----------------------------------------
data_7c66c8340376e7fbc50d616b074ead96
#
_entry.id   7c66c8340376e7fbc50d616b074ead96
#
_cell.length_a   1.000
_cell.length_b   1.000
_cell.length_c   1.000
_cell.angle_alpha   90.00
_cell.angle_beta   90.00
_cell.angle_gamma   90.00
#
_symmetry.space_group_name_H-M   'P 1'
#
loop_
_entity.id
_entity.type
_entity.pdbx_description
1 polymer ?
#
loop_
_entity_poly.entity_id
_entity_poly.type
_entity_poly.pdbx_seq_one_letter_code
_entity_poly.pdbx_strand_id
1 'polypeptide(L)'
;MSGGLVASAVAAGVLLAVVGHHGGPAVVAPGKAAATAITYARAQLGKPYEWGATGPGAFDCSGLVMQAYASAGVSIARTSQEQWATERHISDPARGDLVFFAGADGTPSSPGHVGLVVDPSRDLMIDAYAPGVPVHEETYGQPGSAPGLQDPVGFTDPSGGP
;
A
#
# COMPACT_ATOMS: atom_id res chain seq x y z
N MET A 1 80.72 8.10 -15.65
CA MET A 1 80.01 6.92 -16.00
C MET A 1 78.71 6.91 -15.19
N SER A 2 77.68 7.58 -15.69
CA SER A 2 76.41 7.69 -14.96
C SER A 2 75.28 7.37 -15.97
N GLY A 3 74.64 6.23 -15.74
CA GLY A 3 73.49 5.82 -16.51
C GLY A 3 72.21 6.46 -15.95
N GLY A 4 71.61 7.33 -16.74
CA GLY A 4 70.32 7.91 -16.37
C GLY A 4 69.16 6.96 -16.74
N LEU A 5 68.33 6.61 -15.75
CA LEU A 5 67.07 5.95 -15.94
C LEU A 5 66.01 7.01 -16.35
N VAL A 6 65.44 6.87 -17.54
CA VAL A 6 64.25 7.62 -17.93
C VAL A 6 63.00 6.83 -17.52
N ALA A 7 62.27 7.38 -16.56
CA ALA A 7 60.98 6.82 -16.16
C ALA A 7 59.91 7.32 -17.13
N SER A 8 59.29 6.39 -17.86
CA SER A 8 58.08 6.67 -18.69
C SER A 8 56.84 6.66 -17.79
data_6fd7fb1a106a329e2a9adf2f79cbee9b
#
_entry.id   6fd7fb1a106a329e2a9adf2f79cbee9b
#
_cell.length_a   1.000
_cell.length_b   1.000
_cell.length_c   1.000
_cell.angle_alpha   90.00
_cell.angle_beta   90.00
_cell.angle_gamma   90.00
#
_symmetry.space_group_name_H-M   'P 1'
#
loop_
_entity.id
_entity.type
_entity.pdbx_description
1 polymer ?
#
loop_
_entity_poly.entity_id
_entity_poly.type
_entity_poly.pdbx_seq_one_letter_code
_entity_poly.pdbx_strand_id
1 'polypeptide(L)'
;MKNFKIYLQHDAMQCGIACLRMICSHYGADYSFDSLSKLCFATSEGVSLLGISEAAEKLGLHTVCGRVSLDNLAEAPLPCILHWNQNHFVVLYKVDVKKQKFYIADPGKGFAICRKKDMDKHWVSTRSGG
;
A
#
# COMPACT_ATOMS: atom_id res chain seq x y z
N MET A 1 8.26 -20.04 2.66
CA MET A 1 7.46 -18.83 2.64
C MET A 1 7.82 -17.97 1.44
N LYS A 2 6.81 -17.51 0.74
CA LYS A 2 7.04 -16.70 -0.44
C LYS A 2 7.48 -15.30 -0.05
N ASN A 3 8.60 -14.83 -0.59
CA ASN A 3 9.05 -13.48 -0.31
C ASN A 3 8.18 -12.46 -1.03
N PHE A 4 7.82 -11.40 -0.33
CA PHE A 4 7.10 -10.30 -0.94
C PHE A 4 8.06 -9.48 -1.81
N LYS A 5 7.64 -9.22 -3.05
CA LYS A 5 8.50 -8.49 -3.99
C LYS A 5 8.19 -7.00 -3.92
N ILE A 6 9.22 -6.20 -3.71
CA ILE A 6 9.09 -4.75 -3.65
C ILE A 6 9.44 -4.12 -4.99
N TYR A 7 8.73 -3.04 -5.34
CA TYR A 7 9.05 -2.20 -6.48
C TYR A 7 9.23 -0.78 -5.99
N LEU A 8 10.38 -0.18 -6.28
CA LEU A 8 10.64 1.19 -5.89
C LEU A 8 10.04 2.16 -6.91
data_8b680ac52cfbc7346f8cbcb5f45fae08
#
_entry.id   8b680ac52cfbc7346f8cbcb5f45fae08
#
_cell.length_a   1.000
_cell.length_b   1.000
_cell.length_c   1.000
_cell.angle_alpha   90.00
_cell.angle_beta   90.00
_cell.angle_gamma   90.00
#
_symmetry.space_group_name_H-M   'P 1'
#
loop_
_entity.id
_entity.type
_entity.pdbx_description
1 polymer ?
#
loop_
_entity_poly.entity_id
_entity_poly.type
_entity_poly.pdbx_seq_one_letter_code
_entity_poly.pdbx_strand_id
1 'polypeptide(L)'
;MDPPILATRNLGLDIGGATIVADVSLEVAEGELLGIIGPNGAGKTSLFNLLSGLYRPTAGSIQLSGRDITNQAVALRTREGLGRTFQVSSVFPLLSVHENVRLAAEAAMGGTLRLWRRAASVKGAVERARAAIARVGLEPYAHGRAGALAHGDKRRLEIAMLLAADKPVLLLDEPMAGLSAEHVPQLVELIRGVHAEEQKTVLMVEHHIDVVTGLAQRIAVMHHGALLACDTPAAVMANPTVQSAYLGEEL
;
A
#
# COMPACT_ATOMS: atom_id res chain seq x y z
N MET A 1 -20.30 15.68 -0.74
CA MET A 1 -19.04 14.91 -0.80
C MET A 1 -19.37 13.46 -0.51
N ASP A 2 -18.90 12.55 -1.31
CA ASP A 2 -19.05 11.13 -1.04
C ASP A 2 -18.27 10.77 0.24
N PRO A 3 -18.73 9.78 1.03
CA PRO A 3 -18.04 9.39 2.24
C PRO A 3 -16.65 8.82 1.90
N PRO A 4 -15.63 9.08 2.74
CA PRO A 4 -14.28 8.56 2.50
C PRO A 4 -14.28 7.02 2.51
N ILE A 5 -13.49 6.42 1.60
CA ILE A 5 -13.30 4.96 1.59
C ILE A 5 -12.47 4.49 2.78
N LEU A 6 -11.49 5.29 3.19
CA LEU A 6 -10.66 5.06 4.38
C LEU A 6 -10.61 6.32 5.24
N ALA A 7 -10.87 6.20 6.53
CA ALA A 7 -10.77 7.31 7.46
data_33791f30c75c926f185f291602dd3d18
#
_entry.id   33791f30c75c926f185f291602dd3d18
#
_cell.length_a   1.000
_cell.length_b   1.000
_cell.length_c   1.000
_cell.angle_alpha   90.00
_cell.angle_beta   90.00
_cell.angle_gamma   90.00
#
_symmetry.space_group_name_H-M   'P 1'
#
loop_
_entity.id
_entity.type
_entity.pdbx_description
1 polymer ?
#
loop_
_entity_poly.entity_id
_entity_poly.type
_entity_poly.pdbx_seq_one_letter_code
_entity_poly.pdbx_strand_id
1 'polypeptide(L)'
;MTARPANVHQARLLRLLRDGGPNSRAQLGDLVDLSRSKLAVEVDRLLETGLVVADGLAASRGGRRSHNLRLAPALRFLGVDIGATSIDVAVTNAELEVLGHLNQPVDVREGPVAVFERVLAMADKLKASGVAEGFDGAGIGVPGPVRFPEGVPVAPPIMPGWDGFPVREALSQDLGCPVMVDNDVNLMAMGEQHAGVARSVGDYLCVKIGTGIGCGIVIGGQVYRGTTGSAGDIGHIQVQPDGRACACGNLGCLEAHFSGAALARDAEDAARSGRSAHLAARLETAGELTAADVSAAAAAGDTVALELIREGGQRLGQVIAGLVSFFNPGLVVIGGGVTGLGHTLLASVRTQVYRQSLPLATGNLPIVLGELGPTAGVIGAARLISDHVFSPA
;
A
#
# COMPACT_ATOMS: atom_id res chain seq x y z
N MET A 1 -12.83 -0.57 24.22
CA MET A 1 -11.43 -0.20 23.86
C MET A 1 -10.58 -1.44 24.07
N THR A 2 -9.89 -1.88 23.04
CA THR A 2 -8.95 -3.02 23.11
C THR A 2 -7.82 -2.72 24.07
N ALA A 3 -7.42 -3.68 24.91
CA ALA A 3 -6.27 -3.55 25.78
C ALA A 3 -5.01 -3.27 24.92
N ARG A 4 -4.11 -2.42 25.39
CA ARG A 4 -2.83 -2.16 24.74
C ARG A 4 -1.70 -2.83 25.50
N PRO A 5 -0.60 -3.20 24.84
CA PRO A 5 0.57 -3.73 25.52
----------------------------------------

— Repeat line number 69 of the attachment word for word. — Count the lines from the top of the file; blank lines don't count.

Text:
_entity.id